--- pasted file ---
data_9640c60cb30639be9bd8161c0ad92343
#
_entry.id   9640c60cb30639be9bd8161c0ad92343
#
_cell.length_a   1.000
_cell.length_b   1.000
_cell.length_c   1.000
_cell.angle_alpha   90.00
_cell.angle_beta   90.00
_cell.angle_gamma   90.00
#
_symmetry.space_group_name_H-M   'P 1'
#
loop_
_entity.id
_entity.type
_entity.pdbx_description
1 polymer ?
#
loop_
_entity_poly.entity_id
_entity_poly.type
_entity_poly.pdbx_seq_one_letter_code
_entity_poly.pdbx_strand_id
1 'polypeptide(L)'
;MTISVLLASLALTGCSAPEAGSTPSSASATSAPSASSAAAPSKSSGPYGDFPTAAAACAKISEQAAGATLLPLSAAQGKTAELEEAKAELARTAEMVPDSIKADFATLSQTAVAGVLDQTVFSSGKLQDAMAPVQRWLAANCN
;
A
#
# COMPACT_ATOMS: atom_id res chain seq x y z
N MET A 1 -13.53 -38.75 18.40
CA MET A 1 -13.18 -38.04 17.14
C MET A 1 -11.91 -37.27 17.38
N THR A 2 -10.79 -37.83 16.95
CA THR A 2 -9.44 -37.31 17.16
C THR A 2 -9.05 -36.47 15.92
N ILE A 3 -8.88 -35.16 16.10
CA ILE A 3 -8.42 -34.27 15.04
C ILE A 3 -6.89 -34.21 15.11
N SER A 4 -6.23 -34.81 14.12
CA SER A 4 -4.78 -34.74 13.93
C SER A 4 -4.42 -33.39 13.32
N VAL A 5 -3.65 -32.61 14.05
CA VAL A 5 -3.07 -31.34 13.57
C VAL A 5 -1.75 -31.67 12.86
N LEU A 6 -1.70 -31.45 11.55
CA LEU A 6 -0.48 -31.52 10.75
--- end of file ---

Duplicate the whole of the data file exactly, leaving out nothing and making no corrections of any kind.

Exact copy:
data_9640c60cb30639be9bd8161c0ad92343
#
_entry.id   9640c60cb30639be9bd8161c0ad92343
#
_cell.length_a   1.000
_cell.length_b   1.000
_cell.length_c   1.000
_cell.angle_alpha   90.00
_cell.angle_beta   90.00
_cell.angle_gamma   90.00
#
_symmetry.space_group_name_H-M   'P 1'
#
loop_
_entity.id
_entity.type
_entity.pdbx_description
1 polymer ?
#
loop_
_entity_poly.entity_id
_entity_poly.type
_entity_poly.pdbx_seq_one_letter_code
_entity_poly.pdbx_strand_id
1 'polypeptide(L)'
;MTISVLLASLALTGCSAPEAGSTPSSASATSAPSASSAAAPSKSSGPYGDFPTAAAACAKISEQAAGATLLPLSAAQGKTAELEEAKAELARTAEMVPDSIKADFATLSQTAVAGVLDQTVFSSGKLQDAMAPVQRWLAANCN
;
A
#
# COMPACT_ATOMS: atom_id res chain seq x y z
N MET A 1 -13.53 -38.75 18.40
CA MET A 1 -13.18 -38.04 17.14
C MET A 1 -11.91 -37.27 17.38
N THR A 2 -10.79 -37.83 16.95
CA THR A 2 -9.44 -37.31 17.16
C THR A 2 -9.05 -36.47 15.92
N ILE A 3 -8.88 -35.16 16.10
CA ILE A 3 -8.42 -34.27 15.04
C ILE A 3 -6.89 -34.21 15.11
N SER A 4 -6.23 -34.81 14.12
CA SER A 4 -4.78 -34.74 13.93
C SER A 4 -4.42 -33.39 13.32
N VAL A 5 -3.65 -32.61 14.05
CA VAL A 5 -3.07 -31.34 13.57
C VAL A 5 -1.75 -31.67 12.86
N LEU A 6 -1.70 -31.45 11.55
CA LEU A 6 -0.48 -31.52 10.75